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@thetexastwister: LOL, I feel your pain. I'd have a tough time getting down there as well I'm sure. But I've got a skinny as a rail 15 year old that needs some hands-on experience doing some DIY so I'd just say it was a good learning opportunity.

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If the pipe is stable under the house your easiest way would be to use a pipe wrench to remove the cap and nipple. Get a pipe plug with a inside hex, coat it with a pipe sealant and use a ratchet with a proper size extension to insert it into the wall and thread it into the fitting in the wall so you don't have an open fitting in the wall. Some states building codes don't allow open pipes in walls weather they are in service or not.

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Even if your gas supply is shut off, make sure that the line is flushed out before you cut through the pipe. If there is any gas left in the line, you'll have an unpleasant surprise if you make any sparks.

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You haven't received much advice about plugging the hole in the baseboard:
1. Start with a board of the same kind of wood (probably oak?) and use a hole saw to cut a circular plug of slightly larger diameter than the hole in your baseboard.
2. Use a power sander to reduce the diameter to match the hole (especially if it's not circular) and bevel the edges slightly, so it will go in easily and then jam tight into the hole. Remember to match the grain of the plug to the grain of the baseboard.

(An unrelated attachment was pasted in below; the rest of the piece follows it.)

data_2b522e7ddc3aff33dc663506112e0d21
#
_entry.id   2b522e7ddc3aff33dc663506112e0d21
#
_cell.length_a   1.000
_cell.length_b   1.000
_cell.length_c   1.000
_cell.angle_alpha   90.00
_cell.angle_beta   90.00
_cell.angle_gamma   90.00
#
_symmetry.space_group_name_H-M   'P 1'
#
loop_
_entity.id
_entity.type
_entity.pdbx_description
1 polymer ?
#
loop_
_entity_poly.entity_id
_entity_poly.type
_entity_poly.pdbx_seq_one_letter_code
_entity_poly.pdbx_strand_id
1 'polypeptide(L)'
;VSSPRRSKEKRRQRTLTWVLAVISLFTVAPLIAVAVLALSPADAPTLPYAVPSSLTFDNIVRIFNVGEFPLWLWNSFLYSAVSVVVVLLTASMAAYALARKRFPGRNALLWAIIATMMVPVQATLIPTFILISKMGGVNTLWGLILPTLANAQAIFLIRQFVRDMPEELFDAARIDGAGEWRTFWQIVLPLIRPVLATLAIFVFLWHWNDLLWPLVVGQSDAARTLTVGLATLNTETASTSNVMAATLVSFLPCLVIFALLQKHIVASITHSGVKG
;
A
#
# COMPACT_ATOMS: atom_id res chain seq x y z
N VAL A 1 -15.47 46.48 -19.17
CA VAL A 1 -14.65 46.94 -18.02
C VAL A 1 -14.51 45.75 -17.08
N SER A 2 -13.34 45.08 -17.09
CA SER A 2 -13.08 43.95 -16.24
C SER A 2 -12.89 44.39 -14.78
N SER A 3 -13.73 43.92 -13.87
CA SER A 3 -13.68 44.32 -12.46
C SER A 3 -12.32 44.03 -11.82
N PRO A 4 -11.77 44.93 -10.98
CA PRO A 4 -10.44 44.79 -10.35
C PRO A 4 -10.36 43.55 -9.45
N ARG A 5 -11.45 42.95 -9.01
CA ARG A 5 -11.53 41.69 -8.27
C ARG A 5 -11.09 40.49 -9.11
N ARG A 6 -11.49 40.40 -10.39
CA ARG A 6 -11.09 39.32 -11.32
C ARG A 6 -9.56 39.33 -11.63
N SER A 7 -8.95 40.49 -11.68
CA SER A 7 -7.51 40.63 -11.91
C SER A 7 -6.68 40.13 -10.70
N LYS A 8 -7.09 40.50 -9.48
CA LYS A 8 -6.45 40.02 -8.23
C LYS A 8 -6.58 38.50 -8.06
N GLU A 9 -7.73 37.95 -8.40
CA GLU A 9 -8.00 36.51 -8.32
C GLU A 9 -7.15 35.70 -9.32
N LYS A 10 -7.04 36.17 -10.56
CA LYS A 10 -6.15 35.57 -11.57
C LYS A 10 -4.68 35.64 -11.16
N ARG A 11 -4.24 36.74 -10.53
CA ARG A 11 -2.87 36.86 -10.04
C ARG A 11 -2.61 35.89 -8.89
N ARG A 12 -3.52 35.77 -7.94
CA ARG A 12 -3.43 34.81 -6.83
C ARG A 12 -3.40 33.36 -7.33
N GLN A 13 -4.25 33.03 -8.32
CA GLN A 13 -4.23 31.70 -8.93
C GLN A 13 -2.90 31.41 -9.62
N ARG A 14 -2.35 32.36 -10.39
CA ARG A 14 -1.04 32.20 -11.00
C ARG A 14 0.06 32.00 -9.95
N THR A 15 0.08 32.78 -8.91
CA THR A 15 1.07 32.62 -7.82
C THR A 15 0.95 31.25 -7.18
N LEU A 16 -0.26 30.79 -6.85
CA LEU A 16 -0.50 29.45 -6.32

3. Then apply a thin layer of wood glue to the sides of the plug, pound it into the hole as tightly as you can with a mallet, and use a belt sander and/or hand plane to remove any of the plug that sticks out of the hole.
4. If the hole was in part of the baseboard that isn't flat, use a small flat or rat-tail file and then sanding sponge to match the grooves of the baseboard or molding.
5. Finally, stain/paint/varnish to match.

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The thing is not even connected anymore. Do your wives all take care of these kind of tasks around the house. Geez

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@thetexastwister: From what I have heard houses were built stronger back in the day, I was only giving you a hard time. If the line is live don't mess with it if it is dead then the worst you should have to repair is a small hole in the wall. It will probably come loose by spinning counter clockwise with a pipe wrench.

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@moondrake: Gas line is no longer in use I doubt it will cause a tornado

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@johnson487682: It it is a small hole 1/2" to 1" you could also get away with bondo and paint I have seen carpenters do this occasionally on job sites

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@zapp brannigan: I have but I still would go for it.

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@getwyred: Bondo and paint is fine if the baseboards are plain painted boards, but the OP is talking about an older house, so I assume he has stained oak baseboards like my older house.

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@getwyred: Agreed. The idea that residual gas could possibly be present to cause an explosion is ridiculous.